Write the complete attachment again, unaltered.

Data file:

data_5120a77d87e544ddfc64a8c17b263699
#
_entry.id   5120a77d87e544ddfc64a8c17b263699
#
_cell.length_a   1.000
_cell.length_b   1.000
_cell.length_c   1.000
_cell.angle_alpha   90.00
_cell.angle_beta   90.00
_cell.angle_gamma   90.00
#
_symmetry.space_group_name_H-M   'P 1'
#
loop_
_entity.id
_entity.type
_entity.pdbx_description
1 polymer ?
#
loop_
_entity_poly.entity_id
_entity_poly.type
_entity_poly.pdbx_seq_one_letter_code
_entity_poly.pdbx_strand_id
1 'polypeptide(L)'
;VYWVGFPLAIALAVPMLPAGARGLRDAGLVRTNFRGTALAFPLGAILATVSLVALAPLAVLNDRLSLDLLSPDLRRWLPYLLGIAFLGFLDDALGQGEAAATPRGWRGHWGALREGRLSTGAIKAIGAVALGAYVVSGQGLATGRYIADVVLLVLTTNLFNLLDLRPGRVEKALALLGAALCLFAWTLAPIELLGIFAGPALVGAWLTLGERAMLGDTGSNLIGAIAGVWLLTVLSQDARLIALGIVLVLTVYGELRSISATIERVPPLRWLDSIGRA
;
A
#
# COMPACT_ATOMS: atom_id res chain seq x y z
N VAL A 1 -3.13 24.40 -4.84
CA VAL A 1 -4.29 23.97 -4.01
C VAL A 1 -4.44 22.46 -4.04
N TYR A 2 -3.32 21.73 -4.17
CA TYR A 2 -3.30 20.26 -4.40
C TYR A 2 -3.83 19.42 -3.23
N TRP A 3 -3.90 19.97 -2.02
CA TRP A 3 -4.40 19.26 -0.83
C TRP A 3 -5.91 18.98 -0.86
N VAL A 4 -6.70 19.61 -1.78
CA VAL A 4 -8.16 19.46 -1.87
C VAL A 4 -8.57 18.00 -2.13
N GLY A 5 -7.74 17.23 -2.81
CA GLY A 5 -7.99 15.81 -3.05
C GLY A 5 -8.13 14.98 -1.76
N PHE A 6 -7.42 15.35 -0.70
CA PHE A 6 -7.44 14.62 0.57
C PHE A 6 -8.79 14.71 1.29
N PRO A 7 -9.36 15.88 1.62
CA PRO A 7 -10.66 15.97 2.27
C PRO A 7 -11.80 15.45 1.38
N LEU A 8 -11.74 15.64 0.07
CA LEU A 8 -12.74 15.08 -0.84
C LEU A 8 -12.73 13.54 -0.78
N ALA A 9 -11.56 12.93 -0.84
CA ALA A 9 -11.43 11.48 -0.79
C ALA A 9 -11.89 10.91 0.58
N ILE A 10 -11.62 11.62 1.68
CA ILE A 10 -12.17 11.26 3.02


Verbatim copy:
data_5120a77d87e544ddfc64a8c17b263699
#
_entry.id   5120a77d87e544ddfc64a8c17b263699
#
_cell.length_a   1.000
_cell.length_b   1.000
_cell.length_c   1.000
_cell.angle_alpha   90.00
_cell.angle_beta   90.00
_cell.angle_gamma   90.00
#
_symmetry.space_group_name_H-M   'P 1'
#
loop_
_entity.id
_entity.type
_entity.pdbx_description
1 polymer ?
#
loop_
_entity_poly.entity_id
_entity_poly.type
_entity_poly.pdbx_seq_one_letter_code
_entity_poly.pdbx_strand_id
1 'polypeptide(L)'
;VYWVGFPLAIALAVPMLPAGARGLRDAGLVRTNFRGTALAFPLGAILATVSLVALAPLAVLNDRLSLDLLSPDLRRWLPYLLGIAFLGFLDDALGQGEAAATPRGWRGHWGALREGRLSTGAIKAIGAVALGAYVVSGQGLATGRYIADVVLLVLTTNLFNLLDLRPGRVEKALALLGAALCLFAWTLAPIELLGIFAGPALVGAWLTLGERAMLGDTGSNLIGAIAGVWLLTVLSQDARLIALGIVLVLTVYGELRSISATIERVPPLRWLDSIGRA
;
A
#
# COMPACT_ATOMS: atom_id res chain seq x y z
N VAL A 1 -3.13 24.40 -4.84
CA VAL A 1 -4.29 23.97 -4.01
C VAL A 1 -4.44 22.46 -4.04
N TYR A 2 -3.32 21.73 -4.17
CA TYR A 2 -3.30 20.26 -4.40
C TYR A 2 -3.83 19.42 -3.23
N TRP A 3 -3.90 19.97 -2.02
CA TRP A 3 -4.40 19.26 -0.83
C TRP A 3 -5.91 18.98 -0.86
N VAL A 4 -6.70 19.61 -1.78
CA VAL A 4 -8.16 19.46 -1.87
C VAL A 4 -8.57 18.00 -2.13
N GLY A 5 -7.74 17.23 -2.81
CA GLY A 5 -7.99 15.81 -3.05
C GLY A 5 -8.13 14.98 -1.76
N PHE A 6 -7.42 15.35 -0.70
CA PHE A 6 -7.44 14.62 0.57
C PHE A 6 -8.79 14.71 1.29
N PRO A 7 -9.36 15.88 1.62
CA PRO A 7 -10.66 15.97 2.27
C PRO A 7 -11.80 15.45 1.38
N LEU A 8 -11.74 15.64 0.07
CA LEU A 8 -12.74 15.08 -0.84
C LEU A 8 -12.73 13.54 -0.78
N ALA A 9 -11.56 12.93 -0.84
CA ALA A 9 -11.43 11.48 -0.79
C ALA A 9 -11.89 10.91 0.58
N ILE A 10 -11.62 11.62 1.68
CA ILE A 10 -12.17 11.26 3.02